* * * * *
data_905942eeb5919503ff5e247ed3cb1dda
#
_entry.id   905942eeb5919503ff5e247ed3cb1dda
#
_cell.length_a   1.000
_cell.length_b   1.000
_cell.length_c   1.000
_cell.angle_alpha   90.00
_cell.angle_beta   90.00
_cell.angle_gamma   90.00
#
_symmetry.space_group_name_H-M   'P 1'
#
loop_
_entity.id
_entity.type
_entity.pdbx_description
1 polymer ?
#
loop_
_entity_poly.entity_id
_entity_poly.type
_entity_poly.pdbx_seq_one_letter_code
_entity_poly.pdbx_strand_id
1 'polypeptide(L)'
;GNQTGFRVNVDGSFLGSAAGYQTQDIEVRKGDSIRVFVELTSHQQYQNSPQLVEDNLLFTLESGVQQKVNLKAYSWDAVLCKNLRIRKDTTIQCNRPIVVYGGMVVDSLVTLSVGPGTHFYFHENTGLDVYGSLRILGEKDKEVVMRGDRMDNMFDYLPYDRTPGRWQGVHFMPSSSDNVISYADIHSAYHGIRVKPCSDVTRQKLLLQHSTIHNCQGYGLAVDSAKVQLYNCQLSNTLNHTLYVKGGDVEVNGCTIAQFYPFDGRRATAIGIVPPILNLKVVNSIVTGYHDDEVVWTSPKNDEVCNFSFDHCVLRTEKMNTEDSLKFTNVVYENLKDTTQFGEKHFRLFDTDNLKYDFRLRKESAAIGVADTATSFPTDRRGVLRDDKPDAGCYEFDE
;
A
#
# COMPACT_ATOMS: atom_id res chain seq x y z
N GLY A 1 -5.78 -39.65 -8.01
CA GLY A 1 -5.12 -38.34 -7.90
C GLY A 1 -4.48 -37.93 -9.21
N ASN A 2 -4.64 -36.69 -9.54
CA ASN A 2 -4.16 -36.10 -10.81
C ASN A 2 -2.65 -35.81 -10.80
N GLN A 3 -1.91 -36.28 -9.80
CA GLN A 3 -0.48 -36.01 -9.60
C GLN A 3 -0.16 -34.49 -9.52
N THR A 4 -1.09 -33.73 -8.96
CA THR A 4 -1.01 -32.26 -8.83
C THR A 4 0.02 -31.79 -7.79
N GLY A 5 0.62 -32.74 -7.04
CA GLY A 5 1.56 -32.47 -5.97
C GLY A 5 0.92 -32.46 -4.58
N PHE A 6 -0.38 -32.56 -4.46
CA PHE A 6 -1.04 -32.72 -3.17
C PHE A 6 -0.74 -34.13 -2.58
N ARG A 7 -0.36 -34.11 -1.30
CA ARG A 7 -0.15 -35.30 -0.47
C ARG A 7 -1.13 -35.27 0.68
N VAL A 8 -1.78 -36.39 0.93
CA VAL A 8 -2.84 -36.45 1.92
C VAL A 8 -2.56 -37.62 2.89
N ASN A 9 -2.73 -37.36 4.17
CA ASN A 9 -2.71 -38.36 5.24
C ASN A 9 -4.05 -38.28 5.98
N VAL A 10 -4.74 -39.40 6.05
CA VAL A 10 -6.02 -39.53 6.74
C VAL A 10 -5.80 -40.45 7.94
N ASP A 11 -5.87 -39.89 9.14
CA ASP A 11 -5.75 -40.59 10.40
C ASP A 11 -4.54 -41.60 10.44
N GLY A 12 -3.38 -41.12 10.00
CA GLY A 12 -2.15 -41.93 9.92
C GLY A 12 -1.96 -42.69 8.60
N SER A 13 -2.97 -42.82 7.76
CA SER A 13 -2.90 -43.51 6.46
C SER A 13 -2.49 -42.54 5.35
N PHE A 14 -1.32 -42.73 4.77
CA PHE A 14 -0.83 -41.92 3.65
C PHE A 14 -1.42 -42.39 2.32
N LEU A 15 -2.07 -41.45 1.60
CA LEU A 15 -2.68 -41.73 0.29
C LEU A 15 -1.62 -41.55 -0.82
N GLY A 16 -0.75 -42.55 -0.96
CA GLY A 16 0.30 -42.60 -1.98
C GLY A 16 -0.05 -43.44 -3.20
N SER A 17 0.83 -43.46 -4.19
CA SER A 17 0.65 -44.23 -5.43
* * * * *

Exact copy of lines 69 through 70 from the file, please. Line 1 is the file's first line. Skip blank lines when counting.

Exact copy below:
C SER A 13 -2.49 -42.54 5.35
N PHE A 14 -1.32 -42.73 4.77